fathers know they’re all doomed, but they do what they can– speaking in
soothing tones to their still-oblivious sons and daughters, telling stories, performing
the ritual of nightly prayer, holding them tight. Love creates a cocoon of
security: False, but also true.
Psychotherapists call this “felt security.” It reflects not
so much the dire dimensions of the actual situation, but the reassuring
sustenance drawn from the relationship with a loving, trustworthy, and reliable
caregiver. Those parents in steerage send the message, “I am here with you
right now, and in this moment together we are okay.”
A lot of us, even those who are not parents, have been doing
a lot of that recently as we try to maintain a sense of normalcy and well-being
in the midst of a global pandemic and economic meltdown. Posting pictures of
sunsets, flowers, the family dog, funny memes; poetry chain letters; neighbors
opening their windows to sing, clap, or howl; sewing masks for front-line
workers; donating to especially hard-hit groups; buying gift cards from our
favorite restaurants and small businesses; moving our normal activities like school,
yoga, fitness, book groups, phone banking, work from real life to Zoom—all help
knit together a sense of security.
depicts a society similar to ours in terms of class and economic inequality.
The rich are the most protected while the poor suffer, even though they’re all
in the same boat. The unsinkable Molly Brown, a member of the privileged class,
decries the entitlement and selfishness of her peers, urging them to make more
room on the lifeboats to save far more people. Her plea goes largely unheeded.
We are seeing the same dynamics play out now: just look at
the back-and-forth of the recent $2.2 trillion relief bill passed by Congress. Thanks
largely to Democrats, more room was created to help the most vulnerable. Far more
will be needed.
Just as not everyone perished in the Titanic, we will
somehow survive this. But whether or not we view all as deserving a place on
the life boats will determine who and how many.
I’ve seen the film Marriage
Story twice. Following the uproar over a conversation Warren and Sanders had
in 2018 about whether a woman can beat Donald Trump feels like watching it a
Two couples: The fictional Nicole and Charlie, an
amicable but divorcing duo with an eight-year-old son who want different
things, and the real-life Warren and Sanders, like-minded good friends and
political colleagues who both want to be president.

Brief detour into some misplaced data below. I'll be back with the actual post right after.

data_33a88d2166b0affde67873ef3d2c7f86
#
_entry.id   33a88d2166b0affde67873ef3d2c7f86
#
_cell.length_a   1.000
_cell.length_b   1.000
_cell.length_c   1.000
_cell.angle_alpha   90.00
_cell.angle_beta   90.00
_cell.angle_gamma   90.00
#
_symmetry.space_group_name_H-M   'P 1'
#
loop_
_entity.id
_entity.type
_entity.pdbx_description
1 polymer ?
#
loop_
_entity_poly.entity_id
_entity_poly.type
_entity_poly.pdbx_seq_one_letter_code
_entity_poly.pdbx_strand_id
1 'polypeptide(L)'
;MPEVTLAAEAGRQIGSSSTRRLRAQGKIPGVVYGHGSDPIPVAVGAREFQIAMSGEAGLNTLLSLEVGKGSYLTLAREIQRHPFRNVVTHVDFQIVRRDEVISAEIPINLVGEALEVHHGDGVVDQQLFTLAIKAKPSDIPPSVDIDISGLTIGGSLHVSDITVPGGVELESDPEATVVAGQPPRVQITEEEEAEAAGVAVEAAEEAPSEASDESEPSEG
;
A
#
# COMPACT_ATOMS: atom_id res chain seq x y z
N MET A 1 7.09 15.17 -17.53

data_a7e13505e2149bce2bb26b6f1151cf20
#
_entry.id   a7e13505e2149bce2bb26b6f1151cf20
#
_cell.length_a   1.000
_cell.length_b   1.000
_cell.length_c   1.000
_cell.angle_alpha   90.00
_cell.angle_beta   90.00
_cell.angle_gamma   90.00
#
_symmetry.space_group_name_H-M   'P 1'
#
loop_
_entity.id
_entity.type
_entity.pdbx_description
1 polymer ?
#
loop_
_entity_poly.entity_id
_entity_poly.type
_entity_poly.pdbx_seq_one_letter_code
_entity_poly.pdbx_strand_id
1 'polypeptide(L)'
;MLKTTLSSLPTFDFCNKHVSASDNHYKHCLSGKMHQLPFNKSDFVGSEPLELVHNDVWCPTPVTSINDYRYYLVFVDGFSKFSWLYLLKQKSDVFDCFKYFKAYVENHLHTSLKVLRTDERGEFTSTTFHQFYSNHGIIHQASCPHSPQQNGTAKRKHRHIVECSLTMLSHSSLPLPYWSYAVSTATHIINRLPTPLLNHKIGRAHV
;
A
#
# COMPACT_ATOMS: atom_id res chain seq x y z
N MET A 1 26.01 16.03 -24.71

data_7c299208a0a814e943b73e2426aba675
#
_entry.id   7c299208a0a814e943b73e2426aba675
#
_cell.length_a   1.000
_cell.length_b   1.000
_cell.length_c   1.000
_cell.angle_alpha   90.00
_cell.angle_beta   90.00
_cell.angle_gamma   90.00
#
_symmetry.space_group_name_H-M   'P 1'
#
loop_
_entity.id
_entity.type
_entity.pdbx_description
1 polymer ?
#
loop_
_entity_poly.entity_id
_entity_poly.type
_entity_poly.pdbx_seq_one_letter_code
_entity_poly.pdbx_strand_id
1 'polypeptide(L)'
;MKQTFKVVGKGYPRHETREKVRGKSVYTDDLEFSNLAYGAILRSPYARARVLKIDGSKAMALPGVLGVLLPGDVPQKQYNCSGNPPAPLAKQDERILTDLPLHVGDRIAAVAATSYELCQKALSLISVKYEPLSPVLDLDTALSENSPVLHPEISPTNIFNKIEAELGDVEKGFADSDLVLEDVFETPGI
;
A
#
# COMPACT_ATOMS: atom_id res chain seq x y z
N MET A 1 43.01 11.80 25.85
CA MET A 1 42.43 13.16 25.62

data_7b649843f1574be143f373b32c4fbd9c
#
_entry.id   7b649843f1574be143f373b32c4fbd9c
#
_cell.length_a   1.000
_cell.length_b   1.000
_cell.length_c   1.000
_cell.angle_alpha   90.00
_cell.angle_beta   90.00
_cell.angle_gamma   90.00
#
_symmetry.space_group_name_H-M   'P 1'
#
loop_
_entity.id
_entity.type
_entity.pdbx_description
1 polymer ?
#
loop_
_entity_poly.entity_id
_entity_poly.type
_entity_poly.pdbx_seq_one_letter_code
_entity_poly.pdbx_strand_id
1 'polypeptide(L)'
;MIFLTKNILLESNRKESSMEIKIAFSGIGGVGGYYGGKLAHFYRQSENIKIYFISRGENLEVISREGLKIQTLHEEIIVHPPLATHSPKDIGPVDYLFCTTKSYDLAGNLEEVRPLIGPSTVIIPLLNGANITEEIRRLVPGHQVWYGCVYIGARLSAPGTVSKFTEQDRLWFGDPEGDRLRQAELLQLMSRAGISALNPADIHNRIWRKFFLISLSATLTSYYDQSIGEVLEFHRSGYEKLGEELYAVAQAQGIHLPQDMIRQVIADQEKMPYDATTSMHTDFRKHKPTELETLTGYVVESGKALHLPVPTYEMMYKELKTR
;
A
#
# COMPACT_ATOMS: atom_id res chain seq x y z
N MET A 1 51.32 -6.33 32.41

Befitting their long histories of mutual admiration
and affection and their desire to protect what matters most (a child, a
progressive movement), both couples initially observe non-aggression pacts:
mediation instead of divorce lawyers for Nicole and Charlie, close policy
alignments and no bad-mouthing for the presidential rivals. But as differences
emerge and each seeks advantage in order to prevail, initial vows give way to some
definite hot-mic moments.
So it goes in movies, in politics, and in life. The same experience is rarely received or recalled in the same way.
Given that a woman’s electability against Donald Trump
has featured prominently in so many political conversations over the past three
years, it’s entirely plausible that Sanders told Warren that a woman couldn’t
win the presidency in 2020. Or maybe he just pointed out how a lying, sexist Trump
would weaponize gender in a society riddled with outright misogyny and
unconscious bias. It’s also entirely plausible that Warren heard his words
correctly. Or that she didn’t, but understood the implicit message, “better not
try,” a warning women hear all the time.
Story, Nicole hears this warning, too, and for a long time heeds it. Every
time she tries to implement their initial agreement to try living on both
coasts, Charlie dismisses her wishes. After all, they are a New York family, with a flourishing theater life there.
Besides, LA, television . . . Seriously?
Nicole continually acquiesces, losing herself in the process until she has had
enough. No wonder she is susceptible to the ruthlessly empathic and effective divorce
attorney Nora, who knows exactly how to fashion Nicole’s inchoate dissatisfactions
and longings into the story of a reclaimed self.
The shift from acquiescence to “Enough!” seems abrupt,
excessive. But it comes from tolerating a lengthy accumulation of